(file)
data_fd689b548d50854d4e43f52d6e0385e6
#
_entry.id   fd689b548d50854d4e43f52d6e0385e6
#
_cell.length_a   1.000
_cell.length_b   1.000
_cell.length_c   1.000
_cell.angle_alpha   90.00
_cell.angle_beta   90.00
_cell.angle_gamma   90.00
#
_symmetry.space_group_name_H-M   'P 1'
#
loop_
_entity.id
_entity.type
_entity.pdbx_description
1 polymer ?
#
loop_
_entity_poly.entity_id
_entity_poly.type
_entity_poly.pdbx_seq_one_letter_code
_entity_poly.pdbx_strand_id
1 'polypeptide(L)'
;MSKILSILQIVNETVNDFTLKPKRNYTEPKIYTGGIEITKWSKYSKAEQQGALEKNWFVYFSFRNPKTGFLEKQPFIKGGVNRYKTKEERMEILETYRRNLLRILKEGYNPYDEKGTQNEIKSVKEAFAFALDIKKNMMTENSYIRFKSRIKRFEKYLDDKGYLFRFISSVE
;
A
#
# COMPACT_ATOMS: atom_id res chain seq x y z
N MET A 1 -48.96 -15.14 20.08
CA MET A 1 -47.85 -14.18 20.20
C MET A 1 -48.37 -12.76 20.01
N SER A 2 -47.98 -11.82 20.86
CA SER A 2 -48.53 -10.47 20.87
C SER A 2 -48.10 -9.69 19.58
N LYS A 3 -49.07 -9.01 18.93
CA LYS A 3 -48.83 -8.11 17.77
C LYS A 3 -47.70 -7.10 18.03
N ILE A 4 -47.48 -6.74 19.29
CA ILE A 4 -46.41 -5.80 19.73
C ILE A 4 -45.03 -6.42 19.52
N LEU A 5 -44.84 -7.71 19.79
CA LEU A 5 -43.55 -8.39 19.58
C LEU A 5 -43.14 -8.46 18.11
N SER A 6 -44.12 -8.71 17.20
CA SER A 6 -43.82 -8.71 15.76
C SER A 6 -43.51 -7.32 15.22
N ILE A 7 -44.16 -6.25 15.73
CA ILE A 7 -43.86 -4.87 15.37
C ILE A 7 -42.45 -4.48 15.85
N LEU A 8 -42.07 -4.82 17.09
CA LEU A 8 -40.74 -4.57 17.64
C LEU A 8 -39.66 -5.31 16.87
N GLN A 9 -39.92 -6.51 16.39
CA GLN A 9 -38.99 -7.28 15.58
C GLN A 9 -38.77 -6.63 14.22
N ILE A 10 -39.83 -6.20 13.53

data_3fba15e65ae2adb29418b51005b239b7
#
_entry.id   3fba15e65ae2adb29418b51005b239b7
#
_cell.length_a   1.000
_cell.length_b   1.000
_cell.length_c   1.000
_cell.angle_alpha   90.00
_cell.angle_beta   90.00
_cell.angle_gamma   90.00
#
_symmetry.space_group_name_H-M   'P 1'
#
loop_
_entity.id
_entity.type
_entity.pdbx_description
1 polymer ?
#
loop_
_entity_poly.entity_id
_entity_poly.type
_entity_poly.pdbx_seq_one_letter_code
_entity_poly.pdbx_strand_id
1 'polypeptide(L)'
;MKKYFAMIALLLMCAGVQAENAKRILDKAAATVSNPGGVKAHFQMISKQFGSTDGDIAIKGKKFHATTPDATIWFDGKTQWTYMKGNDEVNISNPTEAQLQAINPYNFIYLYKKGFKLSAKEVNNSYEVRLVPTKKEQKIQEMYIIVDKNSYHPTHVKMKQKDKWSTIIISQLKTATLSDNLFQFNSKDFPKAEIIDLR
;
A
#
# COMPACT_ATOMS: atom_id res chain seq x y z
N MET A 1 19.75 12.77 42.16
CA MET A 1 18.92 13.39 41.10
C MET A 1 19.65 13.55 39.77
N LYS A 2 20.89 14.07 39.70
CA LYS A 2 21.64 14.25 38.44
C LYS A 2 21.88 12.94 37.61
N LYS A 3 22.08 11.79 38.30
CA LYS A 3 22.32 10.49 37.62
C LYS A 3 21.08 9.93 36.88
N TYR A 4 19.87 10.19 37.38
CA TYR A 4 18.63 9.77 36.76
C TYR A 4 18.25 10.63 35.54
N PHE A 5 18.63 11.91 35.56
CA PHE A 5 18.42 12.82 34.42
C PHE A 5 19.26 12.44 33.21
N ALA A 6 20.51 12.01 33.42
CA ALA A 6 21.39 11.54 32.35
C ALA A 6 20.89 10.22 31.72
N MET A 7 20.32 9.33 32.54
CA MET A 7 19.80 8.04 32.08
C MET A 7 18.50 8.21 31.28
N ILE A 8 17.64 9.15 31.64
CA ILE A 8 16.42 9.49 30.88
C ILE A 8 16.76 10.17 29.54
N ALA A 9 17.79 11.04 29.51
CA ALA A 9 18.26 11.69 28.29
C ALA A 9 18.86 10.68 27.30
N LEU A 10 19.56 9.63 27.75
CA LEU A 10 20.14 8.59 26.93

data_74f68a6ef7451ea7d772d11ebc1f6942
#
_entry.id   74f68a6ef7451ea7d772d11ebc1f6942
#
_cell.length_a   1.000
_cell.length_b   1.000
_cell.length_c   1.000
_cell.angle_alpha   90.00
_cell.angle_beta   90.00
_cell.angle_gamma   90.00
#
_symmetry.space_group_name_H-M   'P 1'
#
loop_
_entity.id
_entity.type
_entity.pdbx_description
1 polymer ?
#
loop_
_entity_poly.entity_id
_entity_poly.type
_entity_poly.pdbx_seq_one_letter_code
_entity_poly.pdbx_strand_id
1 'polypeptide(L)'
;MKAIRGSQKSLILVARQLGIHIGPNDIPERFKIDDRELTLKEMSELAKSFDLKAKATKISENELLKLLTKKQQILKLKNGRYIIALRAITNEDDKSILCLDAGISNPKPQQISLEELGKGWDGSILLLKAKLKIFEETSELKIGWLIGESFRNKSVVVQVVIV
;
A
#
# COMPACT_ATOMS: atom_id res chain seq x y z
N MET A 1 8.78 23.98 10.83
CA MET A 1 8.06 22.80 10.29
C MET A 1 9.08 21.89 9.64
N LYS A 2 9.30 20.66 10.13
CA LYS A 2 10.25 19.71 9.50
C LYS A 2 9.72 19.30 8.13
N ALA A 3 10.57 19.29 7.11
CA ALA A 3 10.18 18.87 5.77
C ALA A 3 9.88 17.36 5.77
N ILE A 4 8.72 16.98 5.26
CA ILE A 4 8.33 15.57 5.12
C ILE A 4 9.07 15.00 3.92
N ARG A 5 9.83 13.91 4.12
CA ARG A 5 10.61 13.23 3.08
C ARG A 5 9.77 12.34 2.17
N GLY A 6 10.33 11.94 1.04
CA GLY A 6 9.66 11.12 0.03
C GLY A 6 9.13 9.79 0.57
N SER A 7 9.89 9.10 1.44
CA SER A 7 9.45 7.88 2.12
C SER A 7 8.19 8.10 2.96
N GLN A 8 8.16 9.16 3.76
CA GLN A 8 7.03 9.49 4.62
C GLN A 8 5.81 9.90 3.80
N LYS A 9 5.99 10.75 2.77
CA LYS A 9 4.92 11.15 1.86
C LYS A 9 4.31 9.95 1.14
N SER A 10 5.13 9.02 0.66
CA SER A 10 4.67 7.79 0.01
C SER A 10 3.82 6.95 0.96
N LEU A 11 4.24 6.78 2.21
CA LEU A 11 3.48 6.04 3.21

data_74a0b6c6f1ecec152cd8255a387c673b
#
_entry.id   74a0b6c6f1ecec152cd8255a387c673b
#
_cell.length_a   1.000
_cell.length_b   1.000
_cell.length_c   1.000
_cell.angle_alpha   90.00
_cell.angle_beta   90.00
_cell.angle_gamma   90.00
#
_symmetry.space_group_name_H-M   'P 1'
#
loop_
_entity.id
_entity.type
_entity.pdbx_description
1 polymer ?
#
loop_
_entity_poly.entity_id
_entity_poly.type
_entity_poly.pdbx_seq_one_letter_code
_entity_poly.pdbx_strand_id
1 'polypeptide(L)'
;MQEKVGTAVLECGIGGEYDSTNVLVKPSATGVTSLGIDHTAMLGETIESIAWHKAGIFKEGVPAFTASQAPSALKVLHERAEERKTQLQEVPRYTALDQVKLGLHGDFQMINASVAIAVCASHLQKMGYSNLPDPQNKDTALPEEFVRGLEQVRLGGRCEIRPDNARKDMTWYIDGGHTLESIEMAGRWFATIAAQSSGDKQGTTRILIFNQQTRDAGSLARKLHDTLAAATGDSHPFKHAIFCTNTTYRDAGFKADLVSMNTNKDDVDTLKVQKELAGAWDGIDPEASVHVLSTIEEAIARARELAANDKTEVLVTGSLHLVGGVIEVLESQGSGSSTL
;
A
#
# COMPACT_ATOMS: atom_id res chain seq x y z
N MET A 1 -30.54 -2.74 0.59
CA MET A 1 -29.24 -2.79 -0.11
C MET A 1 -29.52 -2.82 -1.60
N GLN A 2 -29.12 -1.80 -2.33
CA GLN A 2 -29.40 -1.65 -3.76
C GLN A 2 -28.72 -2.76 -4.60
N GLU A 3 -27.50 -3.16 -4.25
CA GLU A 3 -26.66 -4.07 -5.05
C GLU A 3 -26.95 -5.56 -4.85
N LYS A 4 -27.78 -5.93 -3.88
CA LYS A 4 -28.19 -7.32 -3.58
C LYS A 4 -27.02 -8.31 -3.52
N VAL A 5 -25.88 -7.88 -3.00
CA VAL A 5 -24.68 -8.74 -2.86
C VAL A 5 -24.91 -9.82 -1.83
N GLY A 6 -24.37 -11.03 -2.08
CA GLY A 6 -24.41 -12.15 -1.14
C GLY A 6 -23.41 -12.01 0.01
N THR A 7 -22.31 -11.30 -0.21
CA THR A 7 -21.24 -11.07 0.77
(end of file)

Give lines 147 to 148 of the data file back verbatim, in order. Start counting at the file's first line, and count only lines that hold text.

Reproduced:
# COMPACT_ATOMS: atom_id res chain seq x y z
N MET A 1 8.78 23.98 10.83